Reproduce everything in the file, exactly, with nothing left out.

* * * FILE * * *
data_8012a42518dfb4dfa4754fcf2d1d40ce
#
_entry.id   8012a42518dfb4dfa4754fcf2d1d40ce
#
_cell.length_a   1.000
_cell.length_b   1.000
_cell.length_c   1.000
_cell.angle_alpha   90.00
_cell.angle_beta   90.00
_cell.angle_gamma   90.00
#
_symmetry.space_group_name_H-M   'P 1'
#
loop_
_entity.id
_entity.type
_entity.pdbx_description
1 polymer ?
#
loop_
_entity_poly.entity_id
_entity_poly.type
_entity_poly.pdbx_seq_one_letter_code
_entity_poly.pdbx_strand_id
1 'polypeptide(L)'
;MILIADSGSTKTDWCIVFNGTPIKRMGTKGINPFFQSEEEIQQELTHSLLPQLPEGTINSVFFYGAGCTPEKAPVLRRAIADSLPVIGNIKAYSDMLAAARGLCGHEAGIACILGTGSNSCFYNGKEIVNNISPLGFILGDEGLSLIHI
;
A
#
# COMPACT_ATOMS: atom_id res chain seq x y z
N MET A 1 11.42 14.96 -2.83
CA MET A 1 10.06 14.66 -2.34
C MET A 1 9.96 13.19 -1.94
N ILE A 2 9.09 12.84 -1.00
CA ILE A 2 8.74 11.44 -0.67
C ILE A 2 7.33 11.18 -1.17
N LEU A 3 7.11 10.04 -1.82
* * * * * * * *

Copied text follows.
data_8012a42518dfb4dfa4754fcf2d1d40ce
#
_entry.id   8012a42518dfb4dfa4754fcf2d1d40ce
#
_cell.length_a   1.000
_cell.length_b   1.000
_cell.length_c   1.000
_cell.angle_alpha   90.00
_cell.angle_beta   90.00
_cell.angle_gamma   90.00
#
_symmetry.space_group_name_H-M   'P 1'
#
loop_
_entity.id
_entity.type
_entity.pdbx_description
1 polymer ?
#
loop_
_entity_poly.entity_id
_entity_poly.type
_entity_poly.pdbx_seq_one_letter_code
_entity_poly.pdbx_strand_id
1 'polypeptide(L)'
;MILIADSGSTKTDWCIVFNGTPIKRMGTKGINPFFQSEEEIQQELTHSLLPQLPEGTINSVFFYGAGCTPEKAPVLRRAIADSLPVIGNIKAYSDMLAAARGLCGHEAGIACILGTGSNSCFYNGKEIVNNISPLGFILGDEGLSLIHI
;
A
#
# COMPACT_ATOMS: atom_id res chain seq x y z
N MET A 1 11.42 14.96 -2.83
CA MET A 1 10.06 14.66 -2.34
C MET A 1 9.96 13.19 -1.94
N ILE A 2 9.09 12.84 -1.00
CA ILE A 2 8.74 11.44 -0.67
C ILE A 2 7.33 11.18 -1.17
N LEU A 3 7.11 10.04 -1.82